19th Stockholm Film Festival

Sweden, November 20 - November 30 2008

The jury

Elin Larsson (), Jan Olszewski (), Anjelika Artyukh (Russia)

Awarded films

Mixing the commercial with more quality has been the trademark of the Stockholm International Film Festival since its beginning in 1990. In 2008, the 19th edition of the second biggest film fest in Sweden repeated that same combination. Some 170 films, including shorts and documentaries, were screened during the festival, among them films such as The Brothers Bloom, Gomorrah (Gomorra), Hunger, Australia, Changeling, The Class (Entre les murs), Rachel Getting Married as well as the opening film, The Wrestler — films that have already gained attention on the international festival circuit and all of which will be released in Sweden shortly.

However, the fest’s competitive section Stockholm XIX Competition (with its sidebar Stockholm XIX Competition Shorts) is dedicated uniquely to directors showing their first, second or third feature film. Highlights of this year’s competitive program were Steve McQueen’s Camera d’Or-awarded Hunger, Sundance winner Frozen River by Courtney Hunt, Erick Zonca’s Julia, Jean-Stéphane Sauvaires war drama Johnny Mad Dog and Martin McDonagh’s entertaining gangster drama-comedy In Bruges.

The Swedish contribution was unusually strong and gained some attention in the Swedish media. Swedish filmmakers in competition included Ruben Östlund and his Involuntary (De ofrivilliga), Måns Månsson with the cinéma vérité-influenced documentary Mr. Governor (Hr Landshövding), Anna Novion with French-Swedish co-production Grown Ups (Les grandes personnes) and Johan Renck with the US produced, much talked-about Downloading Nancy.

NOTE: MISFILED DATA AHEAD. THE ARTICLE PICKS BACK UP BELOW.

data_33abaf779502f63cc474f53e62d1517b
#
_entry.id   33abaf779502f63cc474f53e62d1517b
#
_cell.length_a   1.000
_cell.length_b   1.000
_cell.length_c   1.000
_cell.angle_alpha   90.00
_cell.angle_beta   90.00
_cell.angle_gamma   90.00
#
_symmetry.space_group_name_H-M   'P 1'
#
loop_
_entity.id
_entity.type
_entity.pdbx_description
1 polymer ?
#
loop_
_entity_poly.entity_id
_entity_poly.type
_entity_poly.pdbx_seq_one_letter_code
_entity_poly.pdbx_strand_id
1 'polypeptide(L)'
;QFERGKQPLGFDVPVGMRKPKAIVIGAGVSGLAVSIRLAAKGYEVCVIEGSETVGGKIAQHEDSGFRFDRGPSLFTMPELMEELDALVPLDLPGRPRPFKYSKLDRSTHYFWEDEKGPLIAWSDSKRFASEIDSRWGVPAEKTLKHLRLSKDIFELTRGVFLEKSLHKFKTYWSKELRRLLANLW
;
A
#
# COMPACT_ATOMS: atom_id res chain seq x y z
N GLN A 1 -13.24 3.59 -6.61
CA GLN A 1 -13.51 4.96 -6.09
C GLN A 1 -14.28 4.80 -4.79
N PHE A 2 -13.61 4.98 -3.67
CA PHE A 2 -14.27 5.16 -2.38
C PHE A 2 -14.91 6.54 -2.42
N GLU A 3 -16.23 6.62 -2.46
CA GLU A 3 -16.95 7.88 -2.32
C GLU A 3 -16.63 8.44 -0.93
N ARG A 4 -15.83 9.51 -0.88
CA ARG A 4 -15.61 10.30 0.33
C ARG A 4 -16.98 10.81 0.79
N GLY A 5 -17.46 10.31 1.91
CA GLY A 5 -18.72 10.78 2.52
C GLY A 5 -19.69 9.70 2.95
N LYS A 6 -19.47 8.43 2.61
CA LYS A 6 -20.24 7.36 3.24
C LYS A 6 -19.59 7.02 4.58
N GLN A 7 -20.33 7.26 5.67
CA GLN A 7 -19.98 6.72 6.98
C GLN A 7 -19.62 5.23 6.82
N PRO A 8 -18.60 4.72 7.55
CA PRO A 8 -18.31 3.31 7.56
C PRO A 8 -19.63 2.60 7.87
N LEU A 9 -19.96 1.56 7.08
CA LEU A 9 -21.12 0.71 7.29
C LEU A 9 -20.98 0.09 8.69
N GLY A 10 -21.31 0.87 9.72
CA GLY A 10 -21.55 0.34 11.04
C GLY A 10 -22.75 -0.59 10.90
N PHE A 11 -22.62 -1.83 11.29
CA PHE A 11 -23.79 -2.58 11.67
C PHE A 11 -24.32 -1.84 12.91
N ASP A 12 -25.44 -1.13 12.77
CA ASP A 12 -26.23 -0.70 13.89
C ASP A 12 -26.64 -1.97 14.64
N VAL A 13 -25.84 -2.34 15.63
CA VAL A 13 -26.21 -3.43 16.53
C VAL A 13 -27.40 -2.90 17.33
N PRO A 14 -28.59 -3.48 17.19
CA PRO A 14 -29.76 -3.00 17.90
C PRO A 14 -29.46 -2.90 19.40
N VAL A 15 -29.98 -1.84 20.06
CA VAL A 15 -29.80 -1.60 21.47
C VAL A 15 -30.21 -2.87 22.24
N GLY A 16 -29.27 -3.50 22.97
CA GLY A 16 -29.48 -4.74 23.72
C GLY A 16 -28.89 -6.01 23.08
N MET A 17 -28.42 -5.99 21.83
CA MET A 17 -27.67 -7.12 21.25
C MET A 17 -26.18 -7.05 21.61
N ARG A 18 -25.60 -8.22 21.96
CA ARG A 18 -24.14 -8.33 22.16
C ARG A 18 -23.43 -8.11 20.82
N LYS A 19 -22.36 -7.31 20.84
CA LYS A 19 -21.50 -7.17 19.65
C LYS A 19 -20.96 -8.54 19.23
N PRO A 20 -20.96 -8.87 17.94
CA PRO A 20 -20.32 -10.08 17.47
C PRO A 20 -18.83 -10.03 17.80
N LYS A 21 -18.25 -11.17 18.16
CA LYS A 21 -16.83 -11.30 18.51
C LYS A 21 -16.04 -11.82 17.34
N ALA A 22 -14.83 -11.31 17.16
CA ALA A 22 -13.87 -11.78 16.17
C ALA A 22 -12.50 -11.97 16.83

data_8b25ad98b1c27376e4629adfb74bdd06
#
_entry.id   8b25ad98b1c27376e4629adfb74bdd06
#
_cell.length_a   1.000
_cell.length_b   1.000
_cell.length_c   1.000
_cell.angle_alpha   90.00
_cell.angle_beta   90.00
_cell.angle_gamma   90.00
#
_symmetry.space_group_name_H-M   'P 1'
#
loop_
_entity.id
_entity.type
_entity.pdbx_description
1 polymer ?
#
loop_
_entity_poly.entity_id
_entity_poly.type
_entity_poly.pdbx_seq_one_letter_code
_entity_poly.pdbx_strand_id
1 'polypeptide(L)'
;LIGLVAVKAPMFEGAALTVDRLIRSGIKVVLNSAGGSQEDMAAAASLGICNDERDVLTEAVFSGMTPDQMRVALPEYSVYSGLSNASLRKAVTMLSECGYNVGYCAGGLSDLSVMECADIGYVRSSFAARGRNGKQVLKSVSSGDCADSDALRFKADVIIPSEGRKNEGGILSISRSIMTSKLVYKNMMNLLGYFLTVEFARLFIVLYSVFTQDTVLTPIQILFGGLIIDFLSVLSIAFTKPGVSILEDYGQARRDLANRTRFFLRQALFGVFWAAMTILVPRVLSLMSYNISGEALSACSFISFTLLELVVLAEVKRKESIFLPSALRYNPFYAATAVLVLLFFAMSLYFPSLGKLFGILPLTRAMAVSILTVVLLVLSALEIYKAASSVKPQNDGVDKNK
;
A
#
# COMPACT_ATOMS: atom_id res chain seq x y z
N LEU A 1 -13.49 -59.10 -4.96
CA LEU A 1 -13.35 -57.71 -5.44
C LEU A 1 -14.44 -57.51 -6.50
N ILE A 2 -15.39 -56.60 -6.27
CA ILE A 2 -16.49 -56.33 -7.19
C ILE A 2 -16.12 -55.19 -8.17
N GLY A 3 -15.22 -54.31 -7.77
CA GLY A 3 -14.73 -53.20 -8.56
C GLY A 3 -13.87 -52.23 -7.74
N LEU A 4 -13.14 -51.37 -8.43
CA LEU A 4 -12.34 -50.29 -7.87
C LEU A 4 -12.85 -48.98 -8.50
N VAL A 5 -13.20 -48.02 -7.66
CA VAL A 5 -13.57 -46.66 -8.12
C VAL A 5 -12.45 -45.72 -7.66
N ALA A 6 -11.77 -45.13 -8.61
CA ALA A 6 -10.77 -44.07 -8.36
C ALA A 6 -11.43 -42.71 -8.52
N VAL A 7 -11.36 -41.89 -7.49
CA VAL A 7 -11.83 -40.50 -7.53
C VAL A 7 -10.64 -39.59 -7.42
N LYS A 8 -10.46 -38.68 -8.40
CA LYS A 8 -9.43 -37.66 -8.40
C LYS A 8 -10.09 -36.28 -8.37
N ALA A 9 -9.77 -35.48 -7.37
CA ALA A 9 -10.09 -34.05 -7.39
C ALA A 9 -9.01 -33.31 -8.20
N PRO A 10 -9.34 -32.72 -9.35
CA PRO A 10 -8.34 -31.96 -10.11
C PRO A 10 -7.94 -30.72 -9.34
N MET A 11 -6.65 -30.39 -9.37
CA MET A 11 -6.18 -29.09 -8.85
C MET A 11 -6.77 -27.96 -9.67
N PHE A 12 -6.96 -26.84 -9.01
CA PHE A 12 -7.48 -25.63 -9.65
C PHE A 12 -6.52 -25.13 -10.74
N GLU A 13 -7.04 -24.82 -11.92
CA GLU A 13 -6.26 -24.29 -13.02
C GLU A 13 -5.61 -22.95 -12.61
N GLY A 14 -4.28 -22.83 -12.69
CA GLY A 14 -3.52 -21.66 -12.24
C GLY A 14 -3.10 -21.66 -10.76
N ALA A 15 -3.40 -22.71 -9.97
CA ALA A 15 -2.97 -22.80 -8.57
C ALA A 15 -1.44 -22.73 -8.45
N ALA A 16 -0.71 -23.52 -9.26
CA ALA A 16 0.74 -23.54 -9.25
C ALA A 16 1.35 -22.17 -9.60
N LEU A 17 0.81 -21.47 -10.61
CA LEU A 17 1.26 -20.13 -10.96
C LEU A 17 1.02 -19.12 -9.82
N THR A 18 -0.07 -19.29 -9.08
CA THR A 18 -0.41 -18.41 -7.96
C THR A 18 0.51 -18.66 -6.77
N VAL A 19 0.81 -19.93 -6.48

The festival films are divided into several different regular sections. Outside of these, the festival focuses specifically on on-going trends in its Spotlight section. This year the Spotlight, named “Wild East”, was dedicated to Russian film, with titles such as Everybody Dies but Me (Vse umrut, a ya ostanus), Paper Soldier (Bumaznyj soldat), The Railway (Zheleznaya doroga) and Shultes. The fest also shows short films in competition as well as in the Festival section with digital shorts shown on the festival website, and offers a number of special screenings outside the main program.

Most of all, the attention of this edition was dominated not by the visiting recipients of the Lifetime Achievement Award, Charlotte Rampling, and the Stockholm Visionary Award, Wong Kar-Wai, but by the last minute visit of Roberto Saviano, writer of multi-awarded novel Gomorrah. Saviano, originally invited to Sweden to take part of a seminar on freedom of speech arranged by the Swedish Academy, also took the time to introduce the festival premiere of Matteo Garrone’s adaptation of Gomorrah in front of some 570 people in the beautiful Gunnar Asplund-designed Skandia theatre.

Cold weather, snow and an intense schedule marked the FIPRESCI jury’s presence at the 2008 Stockholm Film Festival. However, a busy day and a late night screening didn’t prevent the jury from being deeply impressed by the poetic, multi-narrative Better Things by British director Duane Hopkins, the film that eventually was picked as the winner of the International Critics Prize. (Elin Larsson)